NEW DELHI: The BJP government arrested Jawaharlal Nehru University Students Union leader Kanhaiya Kumar along with other students on grounds of sedition and criminal conspiracy. Following an event at the university to mark the hanging of Afzal Guru, the government objected to the raising of “anti-India” slogans, which had already been condemned by Kumar and other JNU students. Kumar had delivered an impassioned speech right before his arrest; a speech that was an assertion of the Indian constitution and a definition of patriotism and nationalism as arising from democracy, rights and equality.

Yet, the government swooped in, with Home Minister Rajnath Singh warning of “stringent action” against the organisers of the protest. “Anyone who raises anti-India slogans or tries to put a question mark on nation’s unity and integrity will not be spared,” he said. HRD Minister Smriti Irani said: “The nation can never tolerate any insult to mother India.”

With its crackdown on JNU and the arrest of the university’s students, the BJP government has issued a clear message, which can be paraphrased as follows:

1. The BJP/RSS/VHP/Hindu Mahasabha are the custodians of Indian nationalism; any view that differs from theirs is ‘anti-national’

2. ‘Anti-national’ will be used as a ruse to silence and other dissent

3. Any criticism of the BJP-led government will be targeted and punished

In this regard, the BJP’s version of ‘nationalism’ deserves a closer look. Taking the recent case of independent New Delhi candidate Swami Omji, who told reporters that “I am from Hindu Mahasabha but BJP is my party. I am also global president of Om Saiji Party. Since Asaram and Narayan Sai are in jail, therefore the responsibility is with me now.” Speaking about Aam Aadmi Party leader and Delhi Chief Minister Arvind Kejriwal, Omji said, “I am against Kejriwal, he is anti-national. On 21, January 2014 - I entered Kejriwal's house and thrashed him.” Threatening further action against “anti-nationals”, Omji said, ““We killed Mahatma Gandhi. In the future, we will try to convince anti-nationals like Kejriwal. If he doesn't listen, we will shoot him and kill him.”

Let’s repeat that. “We killed Mahatma Gandhi. In the future, we will will convince or kill anti-nationals like Kejriwal.”

This brand of nationalism considers Mahatma Gandhi, the father of our nation who fought the colonial masters to the bitter end, “anti-national.”

It is the same brand of nationalism that has worked to install the statues of Nathuram Godse -- the killer of Mahatma Gandhi -- in temples across the country, in a bid to worship him as a God. The Hindu Mahasabha also wants to build a temple for Godse in Sitapur district.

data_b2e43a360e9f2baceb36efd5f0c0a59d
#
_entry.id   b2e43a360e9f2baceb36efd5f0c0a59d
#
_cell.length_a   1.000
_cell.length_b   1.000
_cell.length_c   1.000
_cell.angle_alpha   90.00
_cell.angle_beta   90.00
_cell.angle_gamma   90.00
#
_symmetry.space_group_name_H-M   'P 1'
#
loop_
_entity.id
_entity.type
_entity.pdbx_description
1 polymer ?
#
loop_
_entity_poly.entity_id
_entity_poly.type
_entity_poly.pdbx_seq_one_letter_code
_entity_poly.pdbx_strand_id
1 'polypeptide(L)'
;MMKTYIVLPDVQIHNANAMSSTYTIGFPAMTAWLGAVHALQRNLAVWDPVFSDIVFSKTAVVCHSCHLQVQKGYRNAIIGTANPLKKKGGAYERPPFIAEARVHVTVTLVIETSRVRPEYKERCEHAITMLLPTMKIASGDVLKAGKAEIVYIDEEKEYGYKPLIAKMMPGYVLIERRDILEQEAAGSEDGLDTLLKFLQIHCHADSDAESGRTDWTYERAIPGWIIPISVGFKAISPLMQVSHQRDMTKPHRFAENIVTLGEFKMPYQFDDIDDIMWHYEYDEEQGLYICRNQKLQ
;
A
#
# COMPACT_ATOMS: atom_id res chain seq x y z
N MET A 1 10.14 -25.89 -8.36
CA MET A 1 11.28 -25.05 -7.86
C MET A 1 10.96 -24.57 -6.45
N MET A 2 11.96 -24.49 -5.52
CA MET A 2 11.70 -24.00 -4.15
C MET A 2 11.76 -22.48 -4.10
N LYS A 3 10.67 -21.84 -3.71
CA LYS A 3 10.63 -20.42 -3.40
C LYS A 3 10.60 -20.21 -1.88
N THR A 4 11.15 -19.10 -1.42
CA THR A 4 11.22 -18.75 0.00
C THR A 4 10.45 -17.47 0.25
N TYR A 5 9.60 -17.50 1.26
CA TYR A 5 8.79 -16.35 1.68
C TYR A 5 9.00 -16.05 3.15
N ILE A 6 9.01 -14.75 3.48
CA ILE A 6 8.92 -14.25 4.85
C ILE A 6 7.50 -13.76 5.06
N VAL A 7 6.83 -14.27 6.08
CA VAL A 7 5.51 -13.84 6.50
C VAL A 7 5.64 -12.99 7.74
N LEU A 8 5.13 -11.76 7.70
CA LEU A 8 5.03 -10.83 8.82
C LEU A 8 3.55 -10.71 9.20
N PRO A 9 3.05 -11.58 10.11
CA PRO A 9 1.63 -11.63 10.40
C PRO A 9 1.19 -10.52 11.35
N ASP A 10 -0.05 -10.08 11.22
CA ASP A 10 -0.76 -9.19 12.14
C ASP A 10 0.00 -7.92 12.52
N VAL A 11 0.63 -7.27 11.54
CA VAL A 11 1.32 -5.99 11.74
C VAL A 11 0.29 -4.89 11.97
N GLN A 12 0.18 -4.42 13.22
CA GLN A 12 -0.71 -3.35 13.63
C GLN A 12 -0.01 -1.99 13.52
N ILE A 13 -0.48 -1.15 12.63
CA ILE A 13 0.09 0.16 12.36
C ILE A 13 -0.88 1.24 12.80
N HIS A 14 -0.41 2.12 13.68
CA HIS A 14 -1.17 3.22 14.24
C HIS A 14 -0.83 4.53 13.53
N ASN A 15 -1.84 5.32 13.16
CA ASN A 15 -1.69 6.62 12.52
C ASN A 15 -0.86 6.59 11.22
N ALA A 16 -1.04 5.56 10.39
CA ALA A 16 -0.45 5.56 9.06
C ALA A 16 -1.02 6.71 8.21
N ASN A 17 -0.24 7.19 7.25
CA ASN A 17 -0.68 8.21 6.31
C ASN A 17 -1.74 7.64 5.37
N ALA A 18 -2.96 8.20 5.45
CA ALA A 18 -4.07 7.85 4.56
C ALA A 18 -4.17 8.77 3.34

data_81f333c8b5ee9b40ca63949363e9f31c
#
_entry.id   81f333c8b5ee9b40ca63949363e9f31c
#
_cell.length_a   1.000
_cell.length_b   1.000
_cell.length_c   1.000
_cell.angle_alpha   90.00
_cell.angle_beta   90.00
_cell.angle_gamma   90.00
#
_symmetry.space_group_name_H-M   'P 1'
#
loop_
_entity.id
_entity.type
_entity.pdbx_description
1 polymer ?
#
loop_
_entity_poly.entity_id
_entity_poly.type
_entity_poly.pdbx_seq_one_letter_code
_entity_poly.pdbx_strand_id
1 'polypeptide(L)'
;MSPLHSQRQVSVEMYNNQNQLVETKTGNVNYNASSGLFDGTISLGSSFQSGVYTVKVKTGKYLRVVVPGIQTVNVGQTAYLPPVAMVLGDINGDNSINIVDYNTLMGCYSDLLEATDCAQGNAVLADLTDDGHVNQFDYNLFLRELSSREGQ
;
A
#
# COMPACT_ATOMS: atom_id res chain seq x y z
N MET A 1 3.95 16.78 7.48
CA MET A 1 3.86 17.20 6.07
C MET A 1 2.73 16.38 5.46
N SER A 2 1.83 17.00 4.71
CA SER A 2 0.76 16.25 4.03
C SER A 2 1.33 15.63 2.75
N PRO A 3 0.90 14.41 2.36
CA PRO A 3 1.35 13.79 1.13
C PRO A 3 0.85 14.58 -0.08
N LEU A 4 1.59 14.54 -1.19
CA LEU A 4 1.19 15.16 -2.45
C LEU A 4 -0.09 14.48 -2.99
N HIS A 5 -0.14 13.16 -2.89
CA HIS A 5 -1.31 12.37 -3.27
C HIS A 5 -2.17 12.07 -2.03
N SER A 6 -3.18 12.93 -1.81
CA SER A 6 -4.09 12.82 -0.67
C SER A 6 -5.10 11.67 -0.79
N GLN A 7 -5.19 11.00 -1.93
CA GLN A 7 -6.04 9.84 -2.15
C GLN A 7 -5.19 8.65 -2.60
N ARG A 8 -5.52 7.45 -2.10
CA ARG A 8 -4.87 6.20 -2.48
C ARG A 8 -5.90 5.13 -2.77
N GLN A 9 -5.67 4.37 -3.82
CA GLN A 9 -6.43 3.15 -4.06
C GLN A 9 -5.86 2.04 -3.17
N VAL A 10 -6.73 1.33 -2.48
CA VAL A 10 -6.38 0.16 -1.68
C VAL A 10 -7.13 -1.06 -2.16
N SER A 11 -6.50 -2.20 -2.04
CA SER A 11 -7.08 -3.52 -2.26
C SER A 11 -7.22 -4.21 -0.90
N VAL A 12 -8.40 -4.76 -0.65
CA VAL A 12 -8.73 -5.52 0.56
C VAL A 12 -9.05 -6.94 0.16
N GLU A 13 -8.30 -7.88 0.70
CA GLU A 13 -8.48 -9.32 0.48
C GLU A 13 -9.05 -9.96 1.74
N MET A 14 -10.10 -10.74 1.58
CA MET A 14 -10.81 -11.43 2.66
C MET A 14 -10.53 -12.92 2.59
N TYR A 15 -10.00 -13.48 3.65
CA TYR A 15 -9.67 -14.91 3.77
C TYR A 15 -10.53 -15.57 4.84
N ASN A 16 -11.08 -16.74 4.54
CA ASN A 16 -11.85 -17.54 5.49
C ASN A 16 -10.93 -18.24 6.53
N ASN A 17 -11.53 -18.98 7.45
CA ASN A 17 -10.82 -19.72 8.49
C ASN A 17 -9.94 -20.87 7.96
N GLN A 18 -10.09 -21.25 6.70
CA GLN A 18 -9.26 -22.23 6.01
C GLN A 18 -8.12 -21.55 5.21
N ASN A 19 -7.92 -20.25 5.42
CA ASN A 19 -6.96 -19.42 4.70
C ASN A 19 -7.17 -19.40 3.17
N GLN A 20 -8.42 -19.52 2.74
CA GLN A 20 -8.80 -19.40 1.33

It is this version of ‘nationalism’ that has led to what has been dubbed as the ‘tolerance debate’ in India, where dissent is targeted and punished. Take the examples of actors Aamir Khan and Shahrukh Khan, whose seemingly innocuous comments about the rising intolerance in India was slammed by those at the highest level of politics. In response to SRK, BJP general secretary and a former Minister Kailash Vijayvargiya had tweeted: "Shah Rukh Khan lives in India, but his heart is in Pakistan. His films make crores here but he finds India intolerant."

In fact, “go to Pakistan” has increased in decibels since the BJP government came to power at the centre with this becoming a refrain of sorts. The difference is that from being focused on the minorities this has been extended to include all dissenters including the writers, filmmakers, scientists and others who have come out in strong protest against the government and the Hindutva affiliates for fanning divisiveness and hate in the country.

Vishwa Hindu Parishad’s Sadhvi Prachi for instance followed the BJP general secretary to attack Khan as a “Pakistani agent”. And went on to say, "Shah Rukh Khan is an agent of neighbouring country Pakistan as he reflects their (Pakistan's) ideology. Such a man should go to Pakistan."

The extreme right wing groups in India have always linked Pakistan to terrorism and both to the Indian minorities. During the 2014 Lok Sabha campaign the minorities were told over and over again to go to Pakistan if they did not want to vote for Narendra Modi. BJP’s Giriraj Singh for instance went a step further to threaten, "those who did not vote for Narendra Modi should be sent to Pakistan". The Election Commission at the time intervened to stop him from campaigning in Jharkhand but after the elections, he was included in the Council of Ministers at the centre by a grateful Prime Minister.

The message from the BJP/RSS/VHP/Hindu Mahasabha has been clear from the start: Agree with us, or you’re “anti-national” and should “go to Pakistan.”

In addition to this message, the BJP government at the centre portrays a deep insecurity by choosing to respond to any and all forms of dissent. What business is it of the centre what Shahrukh Khan or Aamir Khan say, or what students gathering peacefully shout? Shouldn’t democracy accord space to dissent?

Further, shouldn’t nationalism be dialogue based and driven? Shouldn’t democracy allow for competing forms of the term?

The BJP/RSS/VHP/Mahasabha may understand nationalism where Mahatma Gandhi is ‘anti-national.’ For many of us, it’s the opposite.

After all, isn’t at least one version of nationalism determined by caring for your country as a whole? Which includes its silenced minorities: dalits, muslims, women, kashmiris, the list goes on....

Doesn’t that version of nationalism deserve some space in the political discourse?